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Study Highlights Lack of Diversity in Long-Term Health Condition Research

— May 6, 2024

Research shows health studies don’t showcase medical conditions in ethnic minorities.

Recent findings highlight a significant underrepresentation of ethnic minorities in health condition research studies including multiple long-term conditions (MLTCs), despite these groups being disproportionately affected. A systematic review, published in the Journal of the Royal Society of Medicine, has called attention to this gap, emphasizing the need for more inclusive research practices.

The review analyzed 13 intervention studies that together involved over 4,000 participants. It was discovered that only four of these studies offered any data regarding the ethnic backgrounds of their participants. This lack of detailed reporting points to a broader issue of ethnic minority groups being underrepresented in medical research, particularly in studies aiming to improve the management of long-term health conditions.

Additionally, the research highlighted biases in participant selection. Specifically, eight of the studies required participants to speak English or have access to a translator, potentially excluding non-English speakers from participating. Moreover, none of the studies made cultural adaptations to their methodology, such as providing translated materials or employing translators, which could have facilitated greater participation from diverse communities.

Socioeconomic status (SES) was another area of focus in the study, with findings showing that while 12 of the 13 studies reported on SES, the representation of lower SES groups varied due to differing measurement methods. Given that lower SES groups are more susceptible to MLTCs, the researchers have called for a standardization in reporting SES to improve consistency and relevance in research outcomes.

Study Highlights Lack of Diversity in Long-Term Health Condition Research
Photo by Klaus Nielsen from Pexels

The review showcases the importance of including diverse populations in health research, particularly those who are most likely to benefit from the studies. By not adequately representing ethnic minorities and lower socioeconomic groups, research fails to address the specific needs and conditions of these populations, potentially perpetuating health disparities.

Zara Kayani from the University of Leicester stressed that future studies on MLTCs need to focus on improving the recruitment of ethnic minority groups and ensure the accurate reporting of participant ethnicity. There is also a push for better representation of low SES groups in these studies, as interventions might be most beneficial for these communities.

Funded by the National Institute for Health and Care Research (NIHR) Applied Research Collaboration (ARC) East Midlands, this study not only sheds light on the current shortcomings in health research diversity but also suggests actionable steps towards more equitable health care research. The NIHR ARC East Midlands continues to support research that addresses regional health and care priorities and expedites the integration of research findings into practical health care applications.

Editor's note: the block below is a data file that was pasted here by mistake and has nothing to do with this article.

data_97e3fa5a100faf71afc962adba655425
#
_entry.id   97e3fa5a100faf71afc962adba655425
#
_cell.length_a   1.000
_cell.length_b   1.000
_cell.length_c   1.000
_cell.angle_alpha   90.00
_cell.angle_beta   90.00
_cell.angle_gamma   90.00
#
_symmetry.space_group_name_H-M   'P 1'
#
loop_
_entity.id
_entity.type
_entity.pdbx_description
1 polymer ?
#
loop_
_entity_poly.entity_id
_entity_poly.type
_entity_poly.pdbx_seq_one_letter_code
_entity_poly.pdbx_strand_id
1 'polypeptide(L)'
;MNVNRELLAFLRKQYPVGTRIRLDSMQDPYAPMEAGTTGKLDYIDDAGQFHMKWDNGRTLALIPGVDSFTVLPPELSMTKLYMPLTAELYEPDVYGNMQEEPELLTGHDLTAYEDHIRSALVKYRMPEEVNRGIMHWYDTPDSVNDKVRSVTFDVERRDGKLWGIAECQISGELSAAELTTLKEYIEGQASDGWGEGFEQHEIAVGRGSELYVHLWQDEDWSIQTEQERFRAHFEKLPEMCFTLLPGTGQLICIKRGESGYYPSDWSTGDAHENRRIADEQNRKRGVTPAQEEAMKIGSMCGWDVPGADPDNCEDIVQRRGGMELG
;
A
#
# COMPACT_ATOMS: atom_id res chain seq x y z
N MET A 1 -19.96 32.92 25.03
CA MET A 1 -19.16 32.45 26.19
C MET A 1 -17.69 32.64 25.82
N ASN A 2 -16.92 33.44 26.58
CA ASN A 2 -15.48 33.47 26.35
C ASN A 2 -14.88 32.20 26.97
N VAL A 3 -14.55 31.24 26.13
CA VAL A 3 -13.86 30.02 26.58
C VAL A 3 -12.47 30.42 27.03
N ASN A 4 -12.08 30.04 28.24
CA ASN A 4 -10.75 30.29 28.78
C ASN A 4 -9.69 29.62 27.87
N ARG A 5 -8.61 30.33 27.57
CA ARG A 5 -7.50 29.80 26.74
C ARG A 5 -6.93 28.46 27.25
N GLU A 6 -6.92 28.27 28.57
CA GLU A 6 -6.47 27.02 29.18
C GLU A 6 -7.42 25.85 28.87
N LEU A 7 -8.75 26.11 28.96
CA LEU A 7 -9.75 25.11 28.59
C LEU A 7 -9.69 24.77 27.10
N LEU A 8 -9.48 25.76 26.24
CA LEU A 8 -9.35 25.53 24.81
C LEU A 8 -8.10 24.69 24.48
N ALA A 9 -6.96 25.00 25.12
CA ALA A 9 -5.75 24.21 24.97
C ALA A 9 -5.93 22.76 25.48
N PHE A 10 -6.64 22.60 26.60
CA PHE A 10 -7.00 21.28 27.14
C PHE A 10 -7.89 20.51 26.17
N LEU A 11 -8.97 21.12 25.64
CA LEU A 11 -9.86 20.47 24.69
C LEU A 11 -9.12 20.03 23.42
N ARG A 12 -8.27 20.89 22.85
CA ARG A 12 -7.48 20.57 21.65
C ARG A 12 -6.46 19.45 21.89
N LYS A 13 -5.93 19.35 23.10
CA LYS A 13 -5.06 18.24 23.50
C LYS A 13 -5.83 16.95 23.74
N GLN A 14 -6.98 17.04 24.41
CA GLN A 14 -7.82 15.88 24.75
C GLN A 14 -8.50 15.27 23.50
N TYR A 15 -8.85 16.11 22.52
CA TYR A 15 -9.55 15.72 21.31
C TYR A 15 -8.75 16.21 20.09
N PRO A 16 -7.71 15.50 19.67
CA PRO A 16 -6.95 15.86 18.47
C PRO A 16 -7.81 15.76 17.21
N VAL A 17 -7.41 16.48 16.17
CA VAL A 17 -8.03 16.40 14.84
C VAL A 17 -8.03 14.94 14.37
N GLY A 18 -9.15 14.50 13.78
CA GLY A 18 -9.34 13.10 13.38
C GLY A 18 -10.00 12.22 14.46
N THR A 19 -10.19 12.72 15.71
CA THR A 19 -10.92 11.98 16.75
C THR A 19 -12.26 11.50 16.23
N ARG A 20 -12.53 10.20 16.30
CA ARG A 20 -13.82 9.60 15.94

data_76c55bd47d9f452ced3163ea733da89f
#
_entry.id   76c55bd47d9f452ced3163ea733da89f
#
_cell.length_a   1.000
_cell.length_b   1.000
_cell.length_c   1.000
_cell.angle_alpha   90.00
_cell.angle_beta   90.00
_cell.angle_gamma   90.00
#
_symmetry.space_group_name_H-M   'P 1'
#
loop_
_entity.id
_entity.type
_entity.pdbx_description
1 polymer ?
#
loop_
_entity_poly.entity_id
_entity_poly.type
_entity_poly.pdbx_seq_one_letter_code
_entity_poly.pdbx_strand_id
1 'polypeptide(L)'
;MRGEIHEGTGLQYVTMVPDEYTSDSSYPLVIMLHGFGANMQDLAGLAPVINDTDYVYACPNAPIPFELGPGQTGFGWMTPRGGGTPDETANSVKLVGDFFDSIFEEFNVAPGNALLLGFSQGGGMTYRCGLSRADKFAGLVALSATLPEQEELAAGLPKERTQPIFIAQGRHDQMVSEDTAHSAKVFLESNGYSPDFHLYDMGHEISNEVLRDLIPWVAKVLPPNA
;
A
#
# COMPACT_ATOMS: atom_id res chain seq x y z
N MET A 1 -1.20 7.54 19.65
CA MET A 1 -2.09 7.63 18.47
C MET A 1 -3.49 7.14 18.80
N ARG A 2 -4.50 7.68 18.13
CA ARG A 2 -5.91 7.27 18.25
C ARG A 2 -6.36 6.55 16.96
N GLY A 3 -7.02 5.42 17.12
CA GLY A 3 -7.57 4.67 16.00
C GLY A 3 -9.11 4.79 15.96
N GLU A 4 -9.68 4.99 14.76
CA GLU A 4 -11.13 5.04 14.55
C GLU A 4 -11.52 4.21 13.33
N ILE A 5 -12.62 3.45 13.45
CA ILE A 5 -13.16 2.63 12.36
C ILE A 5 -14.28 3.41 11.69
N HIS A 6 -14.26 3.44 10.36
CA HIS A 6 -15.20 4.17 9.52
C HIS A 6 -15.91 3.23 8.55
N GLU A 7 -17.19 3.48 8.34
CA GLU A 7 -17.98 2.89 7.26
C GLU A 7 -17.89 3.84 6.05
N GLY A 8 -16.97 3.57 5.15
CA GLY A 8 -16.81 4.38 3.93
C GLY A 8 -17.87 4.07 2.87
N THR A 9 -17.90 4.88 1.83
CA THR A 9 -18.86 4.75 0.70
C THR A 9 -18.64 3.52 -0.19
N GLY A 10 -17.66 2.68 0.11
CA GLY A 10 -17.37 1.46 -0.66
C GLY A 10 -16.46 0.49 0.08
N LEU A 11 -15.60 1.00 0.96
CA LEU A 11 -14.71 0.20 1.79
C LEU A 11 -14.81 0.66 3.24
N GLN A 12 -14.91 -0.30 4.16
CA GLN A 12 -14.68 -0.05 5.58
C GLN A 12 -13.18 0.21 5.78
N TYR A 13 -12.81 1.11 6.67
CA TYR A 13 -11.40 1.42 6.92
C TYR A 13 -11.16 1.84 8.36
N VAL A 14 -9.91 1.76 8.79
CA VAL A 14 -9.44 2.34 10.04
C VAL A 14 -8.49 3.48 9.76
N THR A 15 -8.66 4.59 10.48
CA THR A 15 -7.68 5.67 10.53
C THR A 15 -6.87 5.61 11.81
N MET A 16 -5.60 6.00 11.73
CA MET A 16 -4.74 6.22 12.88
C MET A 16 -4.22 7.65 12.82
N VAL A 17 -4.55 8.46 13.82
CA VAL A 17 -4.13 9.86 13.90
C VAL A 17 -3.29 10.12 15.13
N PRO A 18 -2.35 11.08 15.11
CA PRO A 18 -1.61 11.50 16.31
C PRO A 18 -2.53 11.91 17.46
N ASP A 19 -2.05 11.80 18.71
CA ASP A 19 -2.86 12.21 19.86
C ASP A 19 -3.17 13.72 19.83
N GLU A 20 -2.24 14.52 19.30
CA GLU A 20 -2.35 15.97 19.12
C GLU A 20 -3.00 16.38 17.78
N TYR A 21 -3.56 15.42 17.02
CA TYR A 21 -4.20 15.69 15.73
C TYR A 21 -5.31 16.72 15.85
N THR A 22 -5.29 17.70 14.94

The challenges in achieving diverse representation in health condition research are multifaceted. One major hurdle is the often-stringent inclusion criteria that can inadvertently exclude significant portions of the population. Language barriers, as noted in the reviewed studies, pose a significant challenge, especially in diverse societies where multiple languages are spoken. Furthermore, cultural nuances and the varying levels of trust in medical systems among different ethnic groups can also hinder participation.

To overcome these barriers, researchers must adopt more inclusive recruitment strategies. This includes not only translating study materials into multiple languages but also using culturally appropriate communication methods to reach and engage potential participants. Community engagement is crucial and can be facilitated by partnering with community leaders and organizations that are trusted by underrepresented groups.

This call for more inclusive research practices aims to enhance the relevance and effectiveness of health interventions across all societal segments, thereby reducing health inequalities and ensuring that all groups have equitable access to the benefits of research advancements.


Research shows underrepresentation of ethnic minorities in long-term health condition studies

Reporting and representation of underserved groups in intervention studies for patients with multiple long-term conditions: a systematic review

Under-representation of minority ethnic groups in research — call for action

A qualitative exploration of the barriers and facilitators affecting ethnic minority patient groups when accessing medicine review services: Perspectives of healthcare professionals

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